(1) Majors who would like to undertake an honors thesis must submit a draft proposal of the thesis to the department committee and thesis adviser no later than the first week of September of the senior year, and ideally in the spring semester of the junior year. Only students whose proposals have been approved by the thesis committee will be permitted to write a thesis. Once approved, students should enroll in the two-semester sequence CHI 497-498 or JAP 497-498.
East Asian studies majors whose primary faculty adviser is someone outside of the EALC Department (for example, in history, anthropology, government, or religious studies) must maintain regular communication with the thesis committee by submitting copies of all required work to the department in addition to their faculty adviser, as well as attending two required group meetings.
(2) In addition to regular meetings with the thesis adviser (to be arranged between the student and professor), the student must meet the following deadlines:
Complete outline due (or, in the case of a translation project, draft of the first 10 pages)
Bibliography (including Chinese or Japanese sources) and first section of text
First complete draft due
Final project due
Presentations to the faculty and students in the Department of East Asian Languages and Cultures
(3) Honors theses in Chinese Language and Literature, Japanese Language and Literature and East Asian Studies must include research using primary Asian language sources (at least three sources). For Chinese and Japanese literature majors, translation projects may be accepted, but they must be accompanied by a critical introductory essay to the translated text(s).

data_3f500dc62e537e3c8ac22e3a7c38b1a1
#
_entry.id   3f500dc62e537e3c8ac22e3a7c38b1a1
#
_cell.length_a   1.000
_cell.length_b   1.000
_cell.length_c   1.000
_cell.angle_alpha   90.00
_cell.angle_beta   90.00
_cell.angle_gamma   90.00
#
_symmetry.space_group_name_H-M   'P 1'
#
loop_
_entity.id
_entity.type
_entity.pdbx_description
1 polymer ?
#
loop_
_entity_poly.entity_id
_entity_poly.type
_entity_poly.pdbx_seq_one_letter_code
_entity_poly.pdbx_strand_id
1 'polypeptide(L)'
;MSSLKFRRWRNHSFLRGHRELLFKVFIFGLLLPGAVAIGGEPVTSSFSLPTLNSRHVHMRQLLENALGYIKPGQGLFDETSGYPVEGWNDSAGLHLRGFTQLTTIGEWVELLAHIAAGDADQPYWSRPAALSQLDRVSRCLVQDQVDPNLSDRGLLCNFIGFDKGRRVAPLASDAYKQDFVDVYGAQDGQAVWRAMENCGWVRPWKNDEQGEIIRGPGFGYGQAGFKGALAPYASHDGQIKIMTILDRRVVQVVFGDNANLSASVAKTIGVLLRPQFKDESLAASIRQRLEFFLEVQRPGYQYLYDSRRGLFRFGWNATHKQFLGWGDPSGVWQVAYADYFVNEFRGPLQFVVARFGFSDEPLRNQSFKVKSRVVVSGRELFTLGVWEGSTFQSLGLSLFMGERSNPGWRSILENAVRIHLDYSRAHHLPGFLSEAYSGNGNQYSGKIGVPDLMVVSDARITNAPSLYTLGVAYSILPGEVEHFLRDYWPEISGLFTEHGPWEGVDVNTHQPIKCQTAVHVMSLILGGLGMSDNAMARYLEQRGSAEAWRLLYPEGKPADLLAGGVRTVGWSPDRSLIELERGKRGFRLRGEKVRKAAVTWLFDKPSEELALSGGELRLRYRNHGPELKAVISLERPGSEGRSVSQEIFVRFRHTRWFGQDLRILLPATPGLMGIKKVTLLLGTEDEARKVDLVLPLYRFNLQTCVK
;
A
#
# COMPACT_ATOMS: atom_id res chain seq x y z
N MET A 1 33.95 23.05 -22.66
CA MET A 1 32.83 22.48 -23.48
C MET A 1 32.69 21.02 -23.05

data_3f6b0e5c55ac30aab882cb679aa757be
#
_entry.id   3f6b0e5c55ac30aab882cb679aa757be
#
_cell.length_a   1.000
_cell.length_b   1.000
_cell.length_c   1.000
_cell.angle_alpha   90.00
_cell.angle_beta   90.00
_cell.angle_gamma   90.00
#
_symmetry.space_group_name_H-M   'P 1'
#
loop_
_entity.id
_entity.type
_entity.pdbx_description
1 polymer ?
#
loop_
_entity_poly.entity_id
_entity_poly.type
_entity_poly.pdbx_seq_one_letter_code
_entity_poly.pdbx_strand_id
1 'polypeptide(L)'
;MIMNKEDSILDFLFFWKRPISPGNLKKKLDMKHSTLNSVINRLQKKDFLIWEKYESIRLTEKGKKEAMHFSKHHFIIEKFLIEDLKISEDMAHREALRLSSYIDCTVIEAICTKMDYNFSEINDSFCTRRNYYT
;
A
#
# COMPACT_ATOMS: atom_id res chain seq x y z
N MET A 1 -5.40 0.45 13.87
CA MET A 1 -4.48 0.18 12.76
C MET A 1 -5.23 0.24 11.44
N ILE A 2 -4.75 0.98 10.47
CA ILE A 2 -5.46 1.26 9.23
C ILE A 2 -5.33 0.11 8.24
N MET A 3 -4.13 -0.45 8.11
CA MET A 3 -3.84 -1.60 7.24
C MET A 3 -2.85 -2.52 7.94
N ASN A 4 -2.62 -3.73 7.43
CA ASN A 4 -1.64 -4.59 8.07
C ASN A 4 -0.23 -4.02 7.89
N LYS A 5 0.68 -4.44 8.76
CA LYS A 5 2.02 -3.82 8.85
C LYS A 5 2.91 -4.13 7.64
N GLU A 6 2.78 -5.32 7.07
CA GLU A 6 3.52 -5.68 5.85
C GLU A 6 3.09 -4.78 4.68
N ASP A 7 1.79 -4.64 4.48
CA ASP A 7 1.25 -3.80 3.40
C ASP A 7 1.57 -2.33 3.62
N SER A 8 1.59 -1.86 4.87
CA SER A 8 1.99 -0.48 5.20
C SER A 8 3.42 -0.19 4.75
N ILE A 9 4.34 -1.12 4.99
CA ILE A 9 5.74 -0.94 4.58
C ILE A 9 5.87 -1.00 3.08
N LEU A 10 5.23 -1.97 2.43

(4) Honors students must make two oral presentations of their projects. The first presentation will be given at the thesis workshop in the fall semester, at which time honors students will present a brief description of their project at an informal group meeting of all students writing a thesis in China- or Japan-related topics, and discuss common research concerns and problems. The second will take place in May, when the student will report on their final projects at a more formal gathering of students and faculty.
(5) Two copies of the completed thesis must be submitted to the faculty adviser no later than 5 p.m. on April 20th. Both copies should be typed and bound. One copy will be placed on permanent display in the library of Woodworth House.
(6) The primary faculty adviser is responsible for the final evaluation and grade of the project. However, in the event that the department committee deems that a student has not met all the requirements (eg. by failing to submit the required materials in a timely fashion and/or failing to attend thesis meetings), the faculty adviser will be informed of these concerns.
(7) The student with the top honors thesis of the year (to be judged by the department committee) will be awarded a small gift and certificate recognizing his/her achievement.